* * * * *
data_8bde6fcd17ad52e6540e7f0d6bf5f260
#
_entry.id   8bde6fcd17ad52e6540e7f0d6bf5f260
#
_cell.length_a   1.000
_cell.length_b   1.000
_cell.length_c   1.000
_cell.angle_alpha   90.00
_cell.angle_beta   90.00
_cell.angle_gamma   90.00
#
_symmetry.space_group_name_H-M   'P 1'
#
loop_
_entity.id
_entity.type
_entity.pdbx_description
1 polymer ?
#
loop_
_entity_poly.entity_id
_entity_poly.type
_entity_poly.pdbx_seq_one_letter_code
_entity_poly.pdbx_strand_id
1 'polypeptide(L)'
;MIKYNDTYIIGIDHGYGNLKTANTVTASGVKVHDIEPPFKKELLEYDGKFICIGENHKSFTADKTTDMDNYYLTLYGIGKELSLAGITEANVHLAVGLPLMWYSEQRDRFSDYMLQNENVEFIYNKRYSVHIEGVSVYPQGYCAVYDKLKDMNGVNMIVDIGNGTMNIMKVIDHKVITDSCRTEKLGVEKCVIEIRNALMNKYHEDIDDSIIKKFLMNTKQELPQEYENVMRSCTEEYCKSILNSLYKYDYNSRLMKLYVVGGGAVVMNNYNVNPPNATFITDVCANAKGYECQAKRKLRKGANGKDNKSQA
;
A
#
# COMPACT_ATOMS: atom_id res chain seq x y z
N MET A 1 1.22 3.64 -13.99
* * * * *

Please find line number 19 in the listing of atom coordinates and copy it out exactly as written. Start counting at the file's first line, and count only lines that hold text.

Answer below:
#